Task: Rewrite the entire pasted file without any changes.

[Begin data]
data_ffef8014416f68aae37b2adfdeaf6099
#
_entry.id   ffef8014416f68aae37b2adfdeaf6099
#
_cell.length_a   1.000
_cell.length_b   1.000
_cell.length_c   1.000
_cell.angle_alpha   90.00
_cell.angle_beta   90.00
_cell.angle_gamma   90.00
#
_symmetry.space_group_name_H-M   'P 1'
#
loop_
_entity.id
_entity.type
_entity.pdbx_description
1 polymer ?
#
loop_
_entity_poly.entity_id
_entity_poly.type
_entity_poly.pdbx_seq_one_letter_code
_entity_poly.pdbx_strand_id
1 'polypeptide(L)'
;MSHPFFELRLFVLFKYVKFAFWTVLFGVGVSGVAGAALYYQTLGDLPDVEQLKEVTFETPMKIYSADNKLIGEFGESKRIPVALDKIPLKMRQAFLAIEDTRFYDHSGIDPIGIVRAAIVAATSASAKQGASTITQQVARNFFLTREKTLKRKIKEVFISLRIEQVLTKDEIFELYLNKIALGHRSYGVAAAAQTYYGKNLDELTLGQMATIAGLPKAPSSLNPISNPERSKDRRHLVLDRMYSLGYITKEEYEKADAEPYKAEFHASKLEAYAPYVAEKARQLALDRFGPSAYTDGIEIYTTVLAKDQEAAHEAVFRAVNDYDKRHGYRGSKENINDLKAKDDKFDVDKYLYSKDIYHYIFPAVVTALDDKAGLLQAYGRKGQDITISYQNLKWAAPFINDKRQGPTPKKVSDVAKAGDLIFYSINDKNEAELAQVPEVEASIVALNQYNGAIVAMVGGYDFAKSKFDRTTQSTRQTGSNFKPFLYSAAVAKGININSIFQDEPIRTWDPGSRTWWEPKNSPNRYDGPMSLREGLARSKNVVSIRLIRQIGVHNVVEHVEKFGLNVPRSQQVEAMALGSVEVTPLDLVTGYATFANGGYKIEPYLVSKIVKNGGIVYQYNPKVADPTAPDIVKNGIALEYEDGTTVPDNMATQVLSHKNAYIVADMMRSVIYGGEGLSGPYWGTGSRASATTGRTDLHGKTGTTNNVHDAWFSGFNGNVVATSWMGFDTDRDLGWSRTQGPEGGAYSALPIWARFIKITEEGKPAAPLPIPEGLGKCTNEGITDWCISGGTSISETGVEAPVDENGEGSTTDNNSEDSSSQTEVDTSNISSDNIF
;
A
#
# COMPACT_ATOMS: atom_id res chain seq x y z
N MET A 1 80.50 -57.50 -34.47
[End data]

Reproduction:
data_ffef8014416f68aae37b2adfdeaf6099
#
_entry.id   ffef8014416f68aae37b2adfdeaf6099
#
_cell.length_a   1.000
_cell.length_b   1.000
_cell.length_c   1.000
_cell.angle_alpha   90.00
_cell.angle_beta   90.00
_cell.angle_gamma   90.00
#
_symmetry.space_group_name_H-M   'P 1'
#
loop_
_entity.id
_entity.type
_entity.pdbx_description
1 polymer ?
#
loop_
_entity_poly.entity_id
_entity_poly.type
_entity_poly.pdbx_seq_one_letter_code
_entity_poly.pdbx_strand_id
1 'polypeptide(L)'
;MSHPFFELRLFVLFKYVKFAFWTVLFGVGVSGVAGAALYYQTLGDLPDVEQLKEVTFETPMKIYSADNKLIGEFGESKRIPVALDKIPLKMRQAFLAIEDTRFYDHSGIDPIGIVRAAIVAATSASAKQGASTITQQVARNFFLTREKTLKRKIKEVFISLRIEQVLTKDEIFELYLNKIALGHRSYGVAAAAQTYYGKNLDELTLGQMATIAGLPKAPSSLNPISNPERSKDRRHLVLDRMYSLGYITKEEYEKADAEPYKAEFHASKLEAYAPYVAEKARQLALDRFGPSAYTDGIEIYTTVLAKDQEAAHEAVFRAVNDYDKRHGYRGSKENINDLKAKDDKFDVDKYLYSKDIYHYIFPAVVTALDDKAGLLQAYGRKGQDITISYQNLKWAAPFINDKRQGPTPKKVSDVAKAGDLIFYSINDKNEAELAQVPEVEASIVALNQYNGAIVAMVGGYDFAKSKFDRTTQSTRQTGSNFKPFLYSAAVAKGININSIFQDEPIRTWDPGSRTWWEPKNSPNRYDGPMSLREGLARSKNVVSIRLIRQIGVHNVVEHVEKFGLNVPRSQQVEAMALGSVEVTPLDLVTGYATFANGGYKIEPYLVSKIVKNGGIVYQYNPKVADPTAPDIVKNGIALEYEDGTTVPDNMATQVLSHKNAYIVADMMRSVIYGGEGLSGPYWGTGSRASATTGRTDLHGKTGTTNNVHDAWFSGFNGNVVATSWMGFDTDRDLGWSRTQGPEGGAYSALPIWARFIKITEEGKPAAPLPIPEGLGKCTNEGITDWCISGGTSISETGVEAPVDENGEGSTTDNNSEDSSSQTEVDTSNISSDNIF
;
A
#
# COMPACT_ATOMS: atom_id res chain seq x y z
N MET A 1 80.50 -57.50 -34.47